While some heavy rock aficionados have bemoaned the current mainstream state of the genre in a market saturated with cookie-cutter pop music, the Rockstar Energy Drink Mayhem Festival is generating plenty of thunder. "We're playing between 10,000 and 25,000 people every single night who have their fists in the air and know every single word," says Zacky Vengeance, rhythm guitarist for co-headliners Avenged Sevenfold. "That's nothing to complain about."
From 19 bands to four
The Mayhem Festival rolls into the Nikon at Jones Beach Theater on Wednesday, although due to venue size restrictions, its massive, 19-band bill has been streamlined to the four acts on the main stage: Avenged Sevenfold, Korn, Trivium and Asking Alexandria. While Korn is the veteran band on the bill and the predecessor to the nü-metal rage of the late '90s, the other groups have embraced an old-school metal sensibility, drawing more from classic metal and the Sunset Strip hard rock of the '80s. Even Asking Alexandria, a band with a metalcore slant early on, has coaxed increased melody from its heavy sounds.
"I think it's just that as we grow up and we mature -- more so as songwriters than as people, there isn't that much requirement to grow up in this profession -- it just makes more sense, writing real songs rather than just trying to write something that is edgy and different," says Danny Worsnop, front man for Asking Alexandria. "It starts being about the music and about writing songs that touch people and move people."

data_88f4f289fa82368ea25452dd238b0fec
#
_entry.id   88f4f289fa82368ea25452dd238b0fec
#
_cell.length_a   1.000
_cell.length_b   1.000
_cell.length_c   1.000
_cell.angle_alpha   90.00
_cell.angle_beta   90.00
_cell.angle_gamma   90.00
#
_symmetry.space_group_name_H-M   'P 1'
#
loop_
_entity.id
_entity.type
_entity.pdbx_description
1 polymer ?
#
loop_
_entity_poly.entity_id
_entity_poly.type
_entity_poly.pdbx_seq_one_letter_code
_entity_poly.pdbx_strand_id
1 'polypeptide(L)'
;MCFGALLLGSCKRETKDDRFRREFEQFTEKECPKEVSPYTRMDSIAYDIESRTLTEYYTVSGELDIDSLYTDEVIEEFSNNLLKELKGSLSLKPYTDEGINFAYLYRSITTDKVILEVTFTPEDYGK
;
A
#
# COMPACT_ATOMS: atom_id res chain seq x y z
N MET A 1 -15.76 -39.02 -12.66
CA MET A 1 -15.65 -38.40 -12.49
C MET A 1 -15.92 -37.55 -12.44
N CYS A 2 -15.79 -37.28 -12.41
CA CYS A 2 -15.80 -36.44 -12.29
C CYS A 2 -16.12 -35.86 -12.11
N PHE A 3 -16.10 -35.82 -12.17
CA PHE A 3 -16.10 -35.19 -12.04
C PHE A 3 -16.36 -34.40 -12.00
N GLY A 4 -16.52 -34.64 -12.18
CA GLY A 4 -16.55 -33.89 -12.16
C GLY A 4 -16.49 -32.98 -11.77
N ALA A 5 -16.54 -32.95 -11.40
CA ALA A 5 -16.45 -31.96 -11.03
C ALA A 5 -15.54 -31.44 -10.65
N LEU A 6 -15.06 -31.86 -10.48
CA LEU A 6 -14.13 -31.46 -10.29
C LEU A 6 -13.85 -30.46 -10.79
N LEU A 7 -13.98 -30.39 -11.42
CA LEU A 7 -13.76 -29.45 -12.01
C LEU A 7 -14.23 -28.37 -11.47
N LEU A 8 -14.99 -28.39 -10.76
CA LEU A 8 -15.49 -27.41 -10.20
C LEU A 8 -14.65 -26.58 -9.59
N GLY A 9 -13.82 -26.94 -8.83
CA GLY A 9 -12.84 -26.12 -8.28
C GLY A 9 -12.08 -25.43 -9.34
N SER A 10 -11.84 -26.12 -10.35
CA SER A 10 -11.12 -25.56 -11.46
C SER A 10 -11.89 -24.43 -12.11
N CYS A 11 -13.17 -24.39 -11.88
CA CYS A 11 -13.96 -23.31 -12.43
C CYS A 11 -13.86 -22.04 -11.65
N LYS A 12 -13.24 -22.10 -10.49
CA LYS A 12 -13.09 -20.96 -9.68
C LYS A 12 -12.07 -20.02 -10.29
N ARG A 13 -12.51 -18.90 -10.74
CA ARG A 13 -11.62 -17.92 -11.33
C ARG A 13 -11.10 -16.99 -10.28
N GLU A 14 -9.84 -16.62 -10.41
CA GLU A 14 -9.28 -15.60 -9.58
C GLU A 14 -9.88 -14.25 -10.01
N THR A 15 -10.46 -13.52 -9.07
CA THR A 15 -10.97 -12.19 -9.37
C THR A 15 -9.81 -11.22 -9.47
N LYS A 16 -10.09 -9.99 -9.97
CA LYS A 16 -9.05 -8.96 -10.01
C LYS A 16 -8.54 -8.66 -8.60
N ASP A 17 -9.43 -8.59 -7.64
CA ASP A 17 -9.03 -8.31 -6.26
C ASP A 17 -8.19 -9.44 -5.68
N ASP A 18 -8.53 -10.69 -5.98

With three albums under its belt, Worsnop's band is the newest of the bunch; the others have six or more studio releases out. Vengeance acknowledges that, over the past 15 years, Avenged has retained or won over fans who stayed with the quintet from the time "when we were young and running around with makeup on and being a little too over the top," he says. "I think that people didn't know what to think about us because we were young. People don't want to invest in a metal band that's not going to be there for the long haul, and I think that people have watched us grow and mature, wipe the makeup off, and really step up to the plate to put on a show that they feel is worthy of spending their hard-earned money on."
Linkin Park's Chester Bennington recently remarked that he felt that large, outdoor festivals were killing rock music because it was really meant to be enjoyed in a more controlled indoor setting. The bands on the Mayhem bill appreciate both environments. "When I lose myself in music, I don't about the way it looks," declares Jonathan Davis, frontman for co-headliners Korn. "I just love the sounds and seeing people's faces and feeding off their energy. Lights and production are great, but if your band sucks, your band sucks. I love losing myself in the music. If I'm touching somebody, it's good."
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Older and more mellow